Monday, August 14, 2017

How to Use Motivators to Train and Support Your Rescued Dog

"Dog Reward"
(C) Wiley Pup

Rescuing an animal from a shelter or foster situation is a good way to make a new friend for life. Having rescued all of the dogs that I have had the pleasure of welcoming into my pack, I can say that I have no regrets about any of the pups that have found their way into my heart and home.

When a dog enters an unfamiliar environment, they tend to be very open to trying to learn the rules and routines of their new family. You can help them along during this transitional period by using positive training methods to give them both guidance and confidence that they have arrived at a safe place.

Hopefully you have considered some classes or are researching positive training methods so you can best serve the needs of your new pet. Motivation is an idea that is central to positive training methods. This article will be exploring that concept in more detail.

What is a “motivator”?
A motivator is any object or action that your dog enjoys. If you really want to make the most of positive training methods, observe your pal and make a mental note of the things that they really like.

Most people are aware that high-value treats are motivators, and they are popular to use in training sessions because you can dispense them quickly without disturbing the flow of training. But food is not the only motivator for your dog.

Observe your dog to see if there are non-food motivators that you might use to train them:
  • A toss of a tennis ball.
  • An affectionate pet on the ears.
  • A tug with a rope bone.
  • Going outside.
  • Hopping on the couch next to you.
Basically, anything that your dog really enjoys can be used as a motivator!

"Dog Tug"
(C) Wiley Pup

How to use a motivator effectively:
In a formal training session, it is probably pretty obvious how a motivator works. Your dog gives you a behavior you are looking for, you mark it with a clicker or a sound, and then you dispense a small food “reward.” The food is the motivator in that case.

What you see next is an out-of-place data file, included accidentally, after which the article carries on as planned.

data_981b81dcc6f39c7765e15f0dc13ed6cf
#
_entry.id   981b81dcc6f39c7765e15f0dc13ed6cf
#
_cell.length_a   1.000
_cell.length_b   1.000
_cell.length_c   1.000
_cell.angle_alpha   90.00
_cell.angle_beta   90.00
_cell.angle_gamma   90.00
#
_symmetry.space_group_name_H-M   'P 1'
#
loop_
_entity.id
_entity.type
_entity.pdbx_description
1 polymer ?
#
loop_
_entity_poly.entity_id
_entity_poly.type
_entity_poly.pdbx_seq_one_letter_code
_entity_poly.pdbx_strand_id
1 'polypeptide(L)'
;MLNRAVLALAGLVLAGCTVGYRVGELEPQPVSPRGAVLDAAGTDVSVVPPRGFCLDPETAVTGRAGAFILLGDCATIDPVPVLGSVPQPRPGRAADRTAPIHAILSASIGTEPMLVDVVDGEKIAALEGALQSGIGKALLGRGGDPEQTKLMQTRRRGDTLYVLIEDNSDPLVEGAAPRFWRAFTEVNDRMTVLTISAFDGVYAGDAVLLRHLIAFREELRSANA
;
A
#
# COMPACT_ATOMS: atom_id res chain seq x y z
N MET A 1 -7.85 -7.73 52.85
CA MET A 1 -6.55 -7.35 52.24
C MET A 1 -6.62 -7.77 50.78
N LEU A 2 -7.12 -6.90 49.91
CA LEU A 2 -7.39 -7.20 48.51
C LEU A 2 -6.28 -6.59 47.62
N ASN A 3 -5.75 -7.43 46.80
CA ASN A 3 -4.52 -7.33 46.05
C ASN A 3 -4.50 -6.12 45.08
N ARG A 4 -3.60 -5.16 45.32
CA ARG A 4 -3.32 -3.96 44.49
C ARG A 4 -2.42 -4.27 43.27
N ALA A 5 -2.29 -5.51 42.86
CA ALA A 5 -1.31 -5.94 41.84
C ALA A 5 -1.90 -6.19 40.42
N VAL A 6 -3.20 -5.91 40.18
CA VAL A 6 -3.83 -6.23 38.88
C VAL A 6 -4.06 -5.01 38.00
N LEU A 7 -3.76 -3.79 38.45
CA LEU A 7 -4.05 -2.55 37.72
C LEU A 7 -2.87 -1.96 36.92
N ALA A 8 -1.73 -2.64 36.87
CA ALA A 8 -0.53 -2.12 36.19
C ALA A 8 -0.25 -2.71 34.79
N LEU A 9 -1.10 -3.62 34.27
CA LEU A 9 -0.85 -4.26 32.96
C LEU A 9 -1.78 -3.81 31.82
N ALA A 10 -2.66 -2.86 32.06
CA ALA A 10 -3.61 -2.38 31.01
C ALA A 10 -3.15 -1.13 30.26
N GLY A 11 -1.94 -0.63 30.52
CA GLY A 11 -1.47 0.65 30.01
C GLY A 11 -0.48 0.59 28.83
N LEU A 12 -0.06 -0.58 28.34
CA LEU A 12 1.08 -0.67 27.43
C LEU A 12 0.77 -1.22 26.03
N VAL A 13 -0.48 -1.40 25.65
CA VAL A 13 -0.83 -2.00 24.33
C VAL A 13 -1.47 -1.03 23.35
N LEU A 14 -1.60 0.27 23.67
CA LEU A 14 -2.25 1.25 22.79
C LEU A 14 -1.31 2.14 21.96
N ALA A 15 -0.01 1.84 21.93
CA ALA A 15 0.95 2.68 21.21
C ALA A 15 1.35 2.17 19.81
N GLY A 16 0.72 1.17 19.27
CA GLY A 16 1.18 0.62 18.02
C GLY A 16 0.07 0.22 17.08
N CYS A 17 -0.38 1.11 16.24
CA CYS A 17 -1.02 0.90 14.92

However, just because you are not in a formal training session does not mean that other motivators are not working to shape your dog’s behavior. In fact, motivators are ALWAYS shaping your dog’s behavior, even if you are not conscious of it.

Here is an example: You go to the door and your dog is right there with tail wagging and his nose ready to push through the open door.

What is the motivator here? Your dog wants to go outside. Did you open the door when they were carrying on in this way? If so, then you just rewarded that behavior, expect more of it in the future.

However, if you harness the power of your dog’s motivation to go outside, you have a lot of leverage to help them learn a better behavior without using any punishment.

Ask your dog to “sit” a few paces away from the door and move to the doorknob. As soon as your dog breaks the sit, step away from the door, start over. For most dogs, one or two sessions of this motivator game will have your dog sitting with the door open waiting to be released with an “Okay!”

Congratulations! You just used the power of understanding motivators to train your dog!

  "Dog Training"
(C) Wiley Pup

Motivators are everywhere:
Once you start looking for motivators, you will notice them everywhere. Every motivator is an opportunity for you to reinforce desired behaviors. This means that guiding your dog to the kinds of behavior that you like is not just for formal training sessions, it can be an ongoing part of the way you interact with your dog.

The other nice thing about using motivators in this way is that you don’t have to use punishment, and this is so important, especially for a dog that is coming into a brand-new environment! Help them feel confident, safe and loved by using motivators effectively to encourage the kinds of behavior that you like.

About the Author:

Sharon Elber writes for She has been a lifelong lover of dogs, and has worked as a professional dog trainer for over a decade. Got an eldery dog? Check out orthopedic dog beds.

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